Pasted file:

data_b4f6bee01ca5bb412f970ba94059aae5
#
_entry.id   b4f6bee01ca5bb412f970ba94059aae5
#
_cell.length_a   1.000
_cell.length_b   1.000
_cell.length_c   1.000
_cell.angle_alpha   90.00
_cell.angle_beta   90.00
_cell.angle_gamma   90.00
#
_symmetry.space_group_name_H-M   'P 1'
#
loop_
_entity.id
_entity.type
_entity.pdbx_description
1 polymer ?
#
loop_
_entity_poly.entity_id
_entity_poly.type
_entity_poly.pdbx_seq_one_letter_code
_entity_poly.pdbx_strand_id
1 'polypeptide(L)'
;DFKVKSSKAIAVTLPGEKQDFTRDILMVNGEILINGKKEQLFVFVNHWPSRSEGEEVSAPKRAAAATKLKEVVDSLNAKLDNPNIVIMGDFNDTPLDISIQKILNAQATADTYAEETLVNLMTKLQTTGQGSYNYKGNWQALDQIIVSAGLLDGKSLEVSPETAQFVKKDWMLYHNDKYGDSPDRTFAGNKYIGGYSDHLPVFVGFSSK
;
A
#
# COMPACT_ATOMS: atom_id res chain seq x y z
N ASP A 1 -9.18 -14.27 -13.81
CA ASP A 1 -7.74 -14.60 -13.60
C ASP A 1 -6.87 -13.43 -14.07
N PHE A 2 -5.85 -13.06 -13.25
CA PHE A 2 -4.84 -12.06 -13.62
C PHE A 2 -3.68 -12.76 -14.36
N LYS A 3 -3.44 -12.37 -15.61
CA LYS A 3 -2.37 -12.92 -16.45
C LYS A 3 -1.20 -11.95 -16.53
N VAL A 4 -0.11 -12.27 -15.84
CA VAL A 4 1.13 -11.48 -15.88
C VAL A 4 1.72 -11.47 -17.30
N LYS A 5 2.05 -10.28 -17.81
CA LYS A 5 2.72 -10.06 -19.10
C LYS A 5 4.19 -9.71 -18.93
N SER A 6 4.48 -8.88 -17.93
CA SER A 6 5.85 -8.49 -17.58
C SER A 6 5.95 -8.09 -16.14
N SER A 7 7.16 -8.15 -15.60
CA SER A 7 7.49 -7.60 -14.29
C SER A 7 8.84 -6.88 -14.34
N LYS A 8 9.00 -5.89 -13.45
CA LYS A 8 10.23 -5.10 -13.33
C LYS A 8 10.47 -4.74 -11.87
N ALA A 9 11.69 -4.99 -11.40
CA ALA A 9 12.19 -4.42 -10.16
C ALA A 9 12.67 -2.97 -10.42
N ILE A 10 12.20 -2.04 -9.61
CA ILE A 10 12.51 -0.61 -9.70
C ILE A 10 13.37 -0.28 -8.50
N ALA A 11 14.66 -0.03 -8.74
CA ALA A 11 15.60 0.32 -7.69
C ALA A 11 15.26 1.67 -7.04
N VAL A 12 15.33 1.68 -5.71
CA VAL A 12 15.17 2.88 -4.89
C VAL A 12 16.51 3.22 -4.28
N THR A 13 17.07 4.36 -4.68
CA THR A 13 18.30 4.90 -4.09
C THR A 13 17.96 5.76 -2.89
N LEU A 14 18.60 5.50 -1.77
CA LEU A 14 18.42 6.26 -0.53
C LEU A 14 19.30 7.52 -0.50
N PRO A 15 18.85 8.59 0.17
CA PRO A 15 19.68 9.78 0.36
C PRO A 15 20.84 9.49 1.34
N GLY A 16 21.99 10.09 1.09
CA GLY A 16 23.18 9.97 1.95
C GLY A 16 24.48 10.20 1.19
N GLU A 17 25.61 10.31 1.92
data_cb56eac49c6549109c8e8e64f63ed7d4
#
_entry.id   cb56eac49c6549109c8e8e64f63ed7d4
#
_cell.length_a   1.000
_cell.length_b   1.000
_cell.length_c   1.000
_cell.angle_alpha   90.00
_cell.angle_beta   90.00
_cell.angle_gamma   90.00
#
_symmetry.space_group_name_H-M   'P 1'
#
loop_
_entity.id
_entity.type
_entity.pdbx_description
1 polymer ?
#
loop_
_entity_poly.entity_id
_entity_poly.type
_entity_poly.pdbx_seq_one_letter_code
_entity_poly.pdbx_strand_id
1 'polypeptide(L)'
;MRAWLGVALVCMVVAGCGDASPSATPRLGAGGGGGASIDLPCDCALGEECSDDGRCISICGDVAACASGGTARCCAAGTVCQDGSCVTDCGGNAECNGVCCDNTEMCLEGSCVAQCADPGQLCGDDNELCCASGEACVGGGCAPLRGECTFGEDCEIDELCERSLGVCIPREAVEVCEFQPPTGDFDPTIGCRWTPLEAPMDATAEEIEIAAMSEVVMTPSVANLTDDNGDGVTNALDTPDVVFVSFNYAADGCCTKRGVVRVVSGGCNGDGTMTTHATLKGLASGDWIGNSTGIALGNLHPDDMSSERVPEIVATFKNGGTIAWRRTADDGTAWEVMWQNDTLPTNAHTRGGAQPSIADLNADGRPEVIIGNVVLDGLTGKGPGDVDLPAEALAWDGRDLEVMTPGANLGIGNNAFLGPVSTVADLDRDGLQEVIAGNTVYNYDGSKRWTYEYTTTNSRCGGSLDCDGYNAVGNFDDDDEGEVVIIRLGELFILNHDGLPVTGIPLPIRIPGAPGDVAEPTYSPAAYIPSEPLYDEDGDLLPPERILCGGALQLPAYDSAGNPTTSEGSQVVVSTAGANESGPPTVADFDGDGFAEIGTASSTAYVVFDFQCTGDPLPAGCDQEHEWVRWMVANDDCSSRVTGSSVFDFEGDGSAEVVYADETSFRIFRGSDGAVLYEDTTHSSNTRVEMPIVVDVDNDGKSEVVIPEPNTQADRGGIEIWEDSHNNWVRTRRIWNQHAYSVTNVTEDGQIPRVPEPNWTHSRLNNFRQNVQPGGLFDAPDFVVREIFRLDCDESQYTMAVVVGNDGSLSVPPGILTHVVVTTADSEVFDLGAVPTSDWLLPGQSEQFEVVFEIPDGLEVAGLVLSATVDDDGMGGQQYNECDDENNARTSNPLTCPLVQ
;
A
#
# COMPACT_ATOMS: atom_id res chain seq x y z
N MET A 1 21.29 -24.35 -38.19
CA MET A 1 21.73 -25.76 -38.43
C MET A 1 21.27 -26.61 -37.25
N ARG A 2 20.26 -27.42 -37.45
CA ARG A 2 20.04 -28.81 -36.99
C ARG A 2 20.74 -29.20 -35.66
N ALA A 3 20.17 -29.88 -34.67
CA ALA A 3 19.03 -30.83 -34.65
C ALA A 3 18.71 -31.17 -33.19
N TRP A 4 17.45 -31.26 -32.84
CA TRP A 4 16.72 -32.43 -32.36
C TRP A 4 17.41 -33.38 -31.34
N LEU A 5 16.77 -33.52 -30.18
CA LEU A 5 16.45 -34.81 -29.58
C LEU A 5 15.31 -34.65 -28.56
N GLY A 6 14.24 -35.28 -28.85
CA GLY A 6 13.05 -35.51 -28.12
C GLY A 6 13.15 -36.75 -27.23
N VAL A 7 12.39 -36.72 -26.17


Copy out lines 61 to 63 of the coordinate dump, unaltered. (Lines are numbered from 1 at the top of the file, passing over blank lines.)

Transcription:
N ALA A 11 14.66 -0.03 -8.74
CA ALA A 11 15.60 0.32 -7.69
C ALA A 11 15.26 1.67 -7.04